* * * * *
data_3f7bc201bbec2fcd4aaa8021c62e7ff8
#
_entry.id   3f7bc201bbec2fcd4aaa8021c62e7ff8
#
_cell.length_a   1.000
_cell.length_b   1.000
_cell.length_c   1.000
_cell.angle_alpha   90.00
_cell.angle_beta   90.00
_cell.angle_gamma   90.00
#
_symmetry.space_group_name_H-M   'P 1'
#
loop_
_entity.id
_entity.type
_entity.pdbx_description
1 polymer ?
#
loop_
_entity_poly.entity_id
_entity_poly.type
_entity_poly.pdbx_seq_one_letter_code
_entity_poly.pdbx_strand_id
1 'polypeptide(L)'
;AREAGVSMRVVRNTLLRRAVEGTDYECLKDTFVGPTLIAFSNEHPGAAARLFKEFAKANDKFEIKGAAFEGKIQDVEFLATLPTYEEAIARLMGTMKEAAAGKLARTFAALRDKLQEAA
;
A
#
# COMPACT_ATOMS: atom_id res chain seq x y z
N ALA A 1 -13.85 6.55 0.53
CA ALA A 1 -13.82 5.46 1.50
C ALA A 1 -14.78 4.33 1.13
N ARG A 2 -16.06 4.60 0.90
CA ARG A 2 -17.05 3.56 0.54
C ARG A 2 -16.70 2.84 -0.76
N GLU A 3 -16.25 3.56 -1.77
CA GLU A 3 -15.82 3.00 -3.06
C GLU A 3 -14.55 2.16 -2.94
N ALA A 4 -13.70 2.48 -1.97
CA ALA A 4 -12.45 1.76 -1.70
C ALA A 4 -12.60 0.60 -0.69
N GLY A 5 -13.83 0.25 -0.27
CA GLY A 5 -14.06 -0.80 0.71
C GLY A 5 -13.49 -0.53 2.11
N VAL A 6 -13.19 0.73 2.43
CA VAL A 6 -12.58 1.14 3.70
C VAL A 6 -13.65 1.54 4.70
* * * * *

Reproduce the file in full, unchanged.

data_3f7bc201bbec2fcd4aaa8021c62e7ff8
#
_entry.id   3f7bc201bbec2fcd4aaa8021c62e7ff8
#
_cell.length_a   1.000
_cell.length_b   1.000
_cell.length_c   1.000
_cell.angle_alpha   90.00
_cell.angle_beta   90.00
_cell.angle_gamma   90.00
#
_symmetry.space_group_name_H-M   'P 1'
#
loop_
_entity.id
_entity.type
_entity.pdbx_description
1 polymer ?
#
loop_
_entity_poly.entity_id
_entity_poly.type
_entity_poly.pdbx_seq_one_letter_code
_entity_poly.pdbx_strand_id
1 'polypeptide(L)'
;AREAGVSMRVVRNTLLRRAVEGTDYECLKDTFVGPTLIAFSNEHPGAAARLFKEFAKANDKFEIKGAAFEGKIQDVEFLATLPTYEEAIARLMGTMKEAAAGKLARTFAALRDKLQEAA
;
A
#
# COMPACT_ATOMS: atom_id res chain seq x y z
N ALA A 1 -13.85 6.55 0.53
CA ALA A 1 -13.82 5.46 1.50
C ALA A 1 -14.78 4.33 1.13
N ARG A 2 -16.06 4.60 0.90
CA ARG A 2 -17.05 3.56 0.54
C ARG A 2 -16.70 2.84 -0.76
N GLU A 3 -16.25 3.56 -1.77
CA GLU A 3 -15.82 3.00 -3.06
C GLU A 3 -14.55 2.16 -2.94
N ALA A 4 -13.70 2.48 -1.97
CA ALA A 4 -12.45 1.76 -1.70
C ALA A 4 -12.60 0.60 -0.69
N GLY A 5 -13.83 0.25 -0.27
CA GLY A 5 -14.06 -0.80 0.71
C GLY A 5 -13.49 -0.53 2.11
N VAL A 6 -13.19 0.73 2.43
CA VAL A 6 -12.58 1.14 3.70
C VAL A 6 -13.65 1.54 4.70